Is There an Entitlement to Reimbursement Without a Contract under Quantum Meruit?

Is There an Entitlement to Reimbursement Without a Contract under Quantum Meruit?

A claim for quantum meruit in restitution may arise in the following situations:

  1. Where the parties proceed on the mistaken basis that there is an enforceable contract, but there is no contract.
  2. One party requests services from the other which are not governed by a contract.
  3. Where the contract is frustrated.
  4. Where before completion the contractor accepts a repudiation by the employer as terminating the contract. The contractor can elect to sue for damages for breach of contract or quantum meruit in restitution for the work performed.

In Banque Financiere de la Cite v Parc (Battersea) Ltd [1999] Lord Steyn identified four questions which arose in relation to any claim in restitution:

  1. Had the defendant benefited or been enriched?
  2. Was the enrichment at the expense of the claimant?
  3. Was the enrichment unjust?
  4. Were there any defences?

All the circumstances need to be considered. In Mowlem PLC v PHI Group Limited [2004] HH Judge Gilliland QC considered on appeal from an arbitrator an alternative claim for payment on restitutionary principles. The arbitrator found that the parties had acted together for their mutual benefit. It was held that if the supply of material benefited Mowlem because it meant it would not be at risk of being in breach of its own contract, that was a material factor to take into account when concluding that no entitlement to restitutionary benefit arose in the circumstances.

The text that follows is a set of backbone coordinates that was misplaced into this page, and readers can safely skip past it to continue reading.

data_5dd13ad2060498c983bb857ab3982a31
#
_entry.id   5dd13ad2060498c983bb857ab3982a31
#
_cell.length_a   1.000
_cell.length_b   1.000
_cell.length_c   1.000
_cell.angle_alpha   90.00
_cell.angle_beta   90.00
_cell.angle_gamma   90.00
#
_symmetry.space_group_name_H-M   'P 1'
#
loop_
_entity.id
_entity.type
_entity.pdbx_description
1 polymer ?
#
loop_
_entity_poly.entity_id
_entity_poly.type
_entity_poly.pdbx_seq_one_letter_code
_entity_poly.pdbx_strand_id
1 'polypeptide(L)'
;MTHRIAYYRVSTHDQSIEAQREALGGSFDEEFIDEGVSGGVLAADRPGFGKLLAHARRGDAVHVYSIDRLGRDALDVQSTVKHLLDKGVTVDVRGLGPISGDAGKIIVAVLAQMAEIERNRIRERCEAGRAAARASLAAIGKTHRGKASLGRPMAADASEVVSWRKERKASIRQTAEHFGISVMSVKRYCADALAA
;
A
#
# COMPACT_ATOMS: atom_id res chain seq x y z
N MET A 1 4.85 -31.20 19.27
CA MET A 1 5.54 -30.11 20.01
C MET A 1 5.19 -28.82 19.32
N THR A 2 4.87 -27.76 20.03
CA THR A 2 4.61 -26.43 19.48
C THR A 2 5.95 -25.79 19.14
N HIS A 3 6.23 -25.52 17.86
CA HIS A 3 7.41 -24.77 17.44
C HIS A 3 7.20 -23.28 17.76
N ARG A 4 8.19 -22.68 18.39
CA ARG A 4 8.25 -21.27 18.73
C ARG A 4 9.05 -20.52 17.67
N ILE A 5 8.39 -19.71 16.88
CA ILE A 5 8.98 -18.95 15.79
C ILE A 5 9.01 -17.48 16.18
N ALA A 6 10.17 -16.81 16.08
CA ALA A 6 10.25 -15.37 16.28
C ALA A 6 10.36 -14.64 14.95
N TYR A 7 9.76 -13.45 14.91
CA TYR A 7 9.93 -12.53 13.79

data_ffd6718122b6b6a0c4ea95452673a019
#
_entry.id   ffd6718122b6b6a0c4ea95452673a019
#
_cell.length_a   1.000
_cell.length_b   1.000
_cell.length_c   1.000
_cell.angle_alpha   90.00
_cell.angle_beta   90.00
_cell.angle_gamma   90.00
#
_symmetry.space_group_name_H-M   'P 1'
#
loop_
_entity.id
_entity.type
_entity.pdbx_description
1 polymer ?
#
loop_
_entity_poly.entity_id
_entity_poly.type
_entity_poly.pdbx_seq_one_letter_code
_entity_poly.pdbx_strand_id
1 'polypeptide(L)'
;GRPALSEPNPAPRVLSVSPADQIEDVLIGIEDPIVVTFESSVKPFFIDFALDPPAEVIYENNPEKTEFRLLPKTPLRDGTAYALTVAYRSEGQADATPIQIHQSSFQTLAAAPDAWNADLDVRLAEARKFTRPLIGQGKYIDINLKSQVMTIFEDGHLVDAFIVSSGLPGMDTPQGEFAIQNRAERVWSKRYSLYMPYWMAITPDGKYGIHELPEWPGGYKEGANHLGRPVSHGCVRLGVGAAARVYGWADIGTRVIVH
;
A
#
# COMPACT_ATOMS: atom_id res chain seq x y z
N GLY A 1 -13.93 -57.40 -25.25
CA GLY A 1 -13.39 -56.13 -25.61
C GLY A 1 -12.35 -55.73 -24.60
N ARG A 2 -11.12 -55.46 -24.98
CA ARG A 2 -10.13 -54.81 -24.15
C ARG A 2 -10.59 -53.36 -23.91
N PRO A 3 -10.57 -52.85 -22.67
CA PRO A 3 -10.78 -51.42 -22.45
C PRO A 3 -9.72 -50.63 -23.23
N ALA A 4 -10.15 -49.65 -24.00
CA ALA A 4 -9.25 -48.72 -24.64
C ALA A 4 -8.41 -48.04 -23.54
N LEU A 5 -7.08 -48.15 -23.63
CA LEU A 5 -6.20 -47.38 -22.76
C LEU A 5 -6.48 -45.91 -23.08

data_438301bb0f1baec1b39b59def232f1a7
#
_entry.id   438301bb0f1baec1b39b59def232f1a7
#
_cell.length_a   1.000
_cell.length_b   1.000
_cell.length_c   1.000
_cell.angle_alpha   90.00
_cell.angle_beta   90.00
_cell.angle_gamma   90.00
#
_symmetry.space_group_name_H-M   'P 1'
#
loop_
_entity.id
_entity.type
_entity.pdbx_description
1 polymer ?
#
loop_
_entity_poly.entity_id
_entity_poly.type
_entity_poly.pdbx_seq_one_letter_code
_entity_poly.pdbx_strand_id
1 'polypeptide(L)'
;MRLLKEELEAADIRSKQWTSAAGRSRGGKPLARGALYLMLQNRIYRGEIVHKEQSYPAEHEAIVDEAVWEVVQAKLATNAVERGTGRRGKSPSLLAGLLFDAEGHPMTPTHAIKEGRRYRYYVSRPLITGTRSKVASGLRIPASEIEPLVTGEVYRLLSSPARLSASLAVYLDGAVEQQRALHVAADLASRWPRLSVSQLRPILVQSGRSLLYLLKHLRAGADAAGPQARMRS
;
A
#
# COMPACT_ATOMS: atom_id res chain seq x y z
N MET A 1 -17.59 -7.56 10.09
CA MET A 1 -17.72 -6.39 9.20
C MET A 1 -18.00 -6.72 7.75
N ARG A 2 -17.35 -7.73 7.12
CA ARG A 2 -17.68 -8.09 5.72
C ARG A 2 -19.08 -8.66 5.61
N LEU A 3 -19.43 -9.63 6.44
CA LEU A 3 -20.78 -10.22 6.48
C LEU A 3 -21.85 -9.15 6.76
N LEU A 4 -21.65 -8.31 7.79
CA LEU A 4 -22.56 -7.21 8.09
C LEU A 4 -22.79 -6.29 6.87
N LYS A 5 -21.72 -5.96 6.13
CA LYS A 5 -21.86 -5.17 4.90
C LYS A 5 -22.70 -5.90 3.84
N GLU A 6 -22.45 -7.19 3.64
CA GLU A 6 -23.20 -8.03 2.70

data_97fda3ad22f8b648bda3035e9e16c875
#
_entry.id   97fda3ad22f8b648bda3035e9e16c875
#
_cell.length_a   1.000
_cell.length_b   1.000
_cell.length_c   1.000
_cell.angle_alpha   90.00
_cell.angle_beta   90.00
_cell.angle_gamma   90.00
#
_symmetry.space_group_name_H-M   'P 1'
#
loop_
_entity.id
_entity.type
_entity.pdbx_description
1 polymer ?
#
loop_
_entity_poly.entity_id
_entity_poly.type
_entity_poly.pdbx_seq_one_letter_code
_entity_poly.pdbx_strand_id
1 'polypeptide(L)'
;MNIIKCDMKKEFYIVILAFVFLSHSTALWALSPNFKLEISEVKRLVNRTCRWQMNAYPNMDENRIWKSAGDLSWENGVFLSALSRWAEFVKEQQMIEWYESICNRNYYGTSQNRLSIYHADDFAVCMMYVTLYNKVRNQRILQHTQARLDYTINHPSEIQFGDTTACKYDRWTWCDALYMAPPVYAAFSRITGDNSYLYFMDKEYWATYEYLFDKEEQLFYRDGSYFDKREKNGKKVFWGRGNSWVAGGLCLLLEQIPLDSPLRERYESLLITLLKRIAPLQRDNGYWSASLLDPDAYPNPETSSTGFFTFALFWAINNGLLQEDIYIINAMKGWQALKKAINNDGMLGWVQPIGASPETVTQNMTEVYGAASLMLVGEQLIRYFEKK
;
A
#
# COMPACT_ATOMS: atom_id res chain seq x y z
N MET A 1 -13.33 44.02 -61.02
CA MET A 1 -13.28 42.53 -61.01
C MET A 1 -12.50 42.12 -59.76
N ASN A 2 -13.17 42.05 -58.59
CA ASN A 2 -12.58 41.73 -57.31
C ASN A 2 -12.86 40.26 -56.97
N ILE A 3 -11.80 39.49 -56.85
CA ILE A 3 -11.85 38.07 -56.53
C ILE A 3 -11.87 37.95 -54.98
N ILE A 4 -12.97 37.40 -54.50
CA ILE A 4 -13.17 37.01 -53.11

If there has been a total failure of consideration in a contract the injured part can then make a claim in restitution. So, for instance, if the subcontractor has not performed at all, the contractor can claim for the return of monies paid. If the subcontractor has been overpaid and has failed to complete, the contractor can recover the overpayments even if it has managed to have the work completed without, in fact, incurring any loss despite the overpayments.

Estoppel by convention can operate to prevent a claim to restitution of payment by mistake. If the money is spent in good faith, in reliance on the representation that there was an entitlement to it, then the order for repayment will create the detriment sufficient to found the estoppel.